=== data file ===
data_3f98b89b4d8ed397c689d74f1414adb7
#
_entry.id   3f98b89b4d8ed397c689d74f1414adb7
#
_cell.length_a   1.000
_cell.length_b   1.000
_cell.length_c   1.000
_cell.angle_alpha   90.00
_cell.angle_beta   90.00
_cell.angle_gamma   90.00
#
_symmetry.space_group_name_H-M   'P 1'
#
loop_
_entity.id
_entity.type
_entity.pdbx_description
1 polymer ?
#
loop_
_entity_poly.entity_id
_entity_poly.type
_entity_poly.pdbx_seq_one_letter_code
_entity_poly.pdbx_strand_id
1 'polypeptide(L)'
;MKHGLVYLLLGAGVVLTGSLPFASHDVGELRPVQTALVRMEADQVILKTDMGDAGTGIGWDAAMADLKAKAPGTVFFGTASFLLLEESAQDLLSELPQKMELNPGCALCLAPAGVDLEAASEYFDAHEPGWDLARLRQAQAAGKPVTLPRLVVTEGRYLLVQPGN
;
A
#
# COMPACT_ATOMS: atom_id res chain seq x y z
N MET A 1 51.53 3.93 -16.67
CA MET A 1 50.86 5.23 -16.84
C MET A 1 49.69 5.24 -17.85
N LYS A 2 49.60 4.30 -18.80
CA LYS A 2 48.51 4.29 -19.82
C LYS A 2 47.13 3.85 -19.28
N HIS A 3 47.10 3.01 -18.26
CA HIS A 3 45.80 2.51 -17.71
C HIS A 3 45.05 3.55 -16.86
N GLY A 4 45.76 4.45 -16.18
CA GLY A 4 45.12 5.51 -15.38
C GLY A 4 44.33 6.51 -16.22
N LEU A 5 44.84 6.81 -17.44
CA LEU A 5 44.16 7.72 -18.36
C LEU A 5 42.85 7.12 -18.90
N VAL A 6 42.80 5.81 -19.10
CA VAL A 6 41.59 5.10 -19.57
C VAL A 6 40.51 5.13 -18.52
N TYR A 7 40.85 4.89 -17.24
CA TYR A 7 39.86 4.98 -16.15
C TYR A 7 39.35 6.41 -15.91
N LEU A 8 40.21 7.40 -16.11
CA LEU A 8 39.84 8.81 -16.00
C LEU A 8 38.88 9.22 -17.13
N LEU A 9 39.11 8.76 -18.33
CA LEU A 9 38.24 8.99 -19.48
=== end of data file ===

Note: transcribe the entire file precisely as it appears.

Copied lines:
data_3f98b89b4d8ed397c689d74f1414adb7
#
_entry.id   3f98b89b4d8ed397c689d74f1414adb7
#
_cell.length_a   1.000
_cell.length_b   1.000
_cell.length_c   1.000
_cell.angle_alpha   90.00
_cell.angle_beta   90.00
_cell.angle_gamma   90.00
#
_symmetry.space_group_name_H-M   'P 1'
#
loop_
_entity.id
_entity.type
_entity.pdbx_description
1 polymer ?
#
loop_
_entity_poly.entity_id
_entity_poly.type
_entity_poly.pdbx_seq_one_letter_code
_entity_poly.pdbx_strand_id
1 'polypeptide(L)'
;MKHGLVYLLLGAGVVLTGSLPFASHDVGELRPVQTALVRMEADQVILKTDMGDAGTGIGWDAAMADLKAKAPGTVFFGTASFLLLEESAQDLLSELPQKMELNPGCALCLAPAGVDLEAASEYFDAHEPGWDLARLRQAQAAGKPVTLPRLVVTEGRYLLVQPGN
;
A
#
# COMPACT_ATOMS: atom_id res chain seq x y z
N MET A 1 51.53 3.93 -16.67
CA MET A 1 50.86 5.23 -16.84
C MET A 1 49.69 5.24 -17.85
N LYS A 2 49.60 4.30 -18.80
CA LYS A 2 48.51 4.29 -19.82
C LYS A 2 47.13 3.85 -19.28
N HIS A 3 47.10 3.01 -18.26
CA HIS A 3 45.80 2.51 -17.71
C HIS A 3 45.05 3.55 -16.86
N GLY A 4 45.76 4.45 -16.18
CA GLY A 4 45.12 5.51 -15.38
C GLY A 4 44.33 6.51 -16.22
N LEU A 5 44.84 6.81 -17.44
CA LEU A 5 44.16 7.72 -18.36
C LEU A 5 42.85 7.12 -18.90
N VAL A 6 42.80 5.81 -19.10
CA VAL A 6 41.59 5.10 -19.57
C VAL A 6 40.51 5.13 -18.52
N TYR A 7 40.85 4.89 -17.24
CA TYR A 7 39.86 4.98 -16.15
C TYR A 7 39.35 6.41 -15.91
N LEU A 8 40.21 7.40 -16.11
CA LEU A 8 39.84 8.81 -16.00
C LEU A 8 38.88 9.22 -17.13
N LEU A 9 39.11 8.76 -18.33
CA LEU A 9 38.24 8.99 -19.48